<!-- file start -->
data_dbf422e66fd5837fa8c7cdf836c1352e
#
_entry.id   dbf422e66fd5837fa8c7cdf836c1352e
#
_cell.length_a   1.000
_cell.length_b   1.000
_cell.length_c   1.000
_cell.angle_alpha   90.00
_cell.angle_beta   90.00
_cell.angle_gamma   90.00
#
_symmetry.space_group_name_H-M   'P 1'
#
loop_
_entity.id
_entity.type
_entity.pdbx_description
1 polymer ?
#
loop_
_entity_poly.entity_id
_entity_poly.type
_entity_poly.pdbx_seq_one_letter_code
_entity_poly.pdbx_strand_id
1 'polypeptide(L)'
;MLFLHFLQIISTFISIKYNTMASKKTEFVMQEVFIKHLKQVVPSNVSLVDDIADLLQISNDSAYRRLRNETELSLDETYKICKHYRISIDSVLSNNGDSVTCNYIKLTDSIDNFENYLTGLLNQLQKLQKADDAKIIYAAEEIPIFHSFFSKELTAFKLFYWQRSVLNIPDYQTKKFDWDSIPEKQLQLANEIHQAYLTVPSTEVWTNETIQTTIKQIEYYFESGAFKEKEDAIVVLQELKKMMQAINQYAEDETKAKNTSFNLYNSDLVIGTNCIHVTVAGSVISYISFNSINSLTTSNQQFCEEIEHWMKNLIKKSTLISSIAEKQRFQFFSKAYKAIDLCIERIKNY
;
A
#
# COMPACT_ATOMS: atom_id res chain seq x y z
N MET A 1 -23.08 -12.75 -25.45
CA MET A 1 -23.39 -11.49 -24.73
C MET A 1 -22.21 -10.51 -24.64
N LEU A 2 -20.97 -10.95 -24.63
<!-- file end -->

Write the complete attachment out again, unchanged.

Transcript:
data_dbf422e66fd5837fa8c7cdf836c1352e
#
_entry.id   dbf422e66fd5837fa8c7cdf836c1352e
#
_cell.length_a   1.000
_cell.length_b   1.000
_cell.length_c   1.000
_cell.angle_alpha   90.00
_cell.angle_beta   90.00
_cell.angle_gamma   90.00
#
_symmetry.space_group_name_H-M   'P 1'
#
loop_
_entity.id
_entity.type
_entity.pdbx_description
1 polymer ?
#
loop_
_entity_poly.entity_id
_entity_poly.type
_entity_poly.pdbx_seq_one_letter_code
_entity_poly.pdbx_strand_id
1 'polypeptide(L)'
;MLFLHFLQIISTFISIKYNTMASKKTEFVMQEVFIKHLKQVVPSNVSLVDDIADLLQISNDSAYRRLRNETELSLDETYKICKHYRISIDSVLSNNGDSVTCNYIKLTDSIDNFENYLTGLLNQLQKLQKADDAKIIYAAEEIPIFHSFFSKELTAFKLFYWQRSVLNIPDYQTKKFDWDSIPEKQLQLANEIHQAYLTVPSTEVWTNETIQTTIKQIEYYFESGAFKEKEDAIVVLQELKKMMQAINQYAEDETKAKNTSFNLYNSDLVIGTNCIHVTVAGSVISYISFNSINSLTTSNQQFCEEIEHWMKNLIKKSTLISSIAEKQRFQFFSKAYKAIDLCIERIKNY
;
A
#
# COMPACT_ATOMS: atom_id res chain seq x y z
N MET A 1 -23.08 -12.75 -25.45
CA MET A 1 -23.39 -11.49 -24.73
C MET A 1 -22.21 -10.51 -24.64
N LEU A 2 -20.97 -10.95 -24.63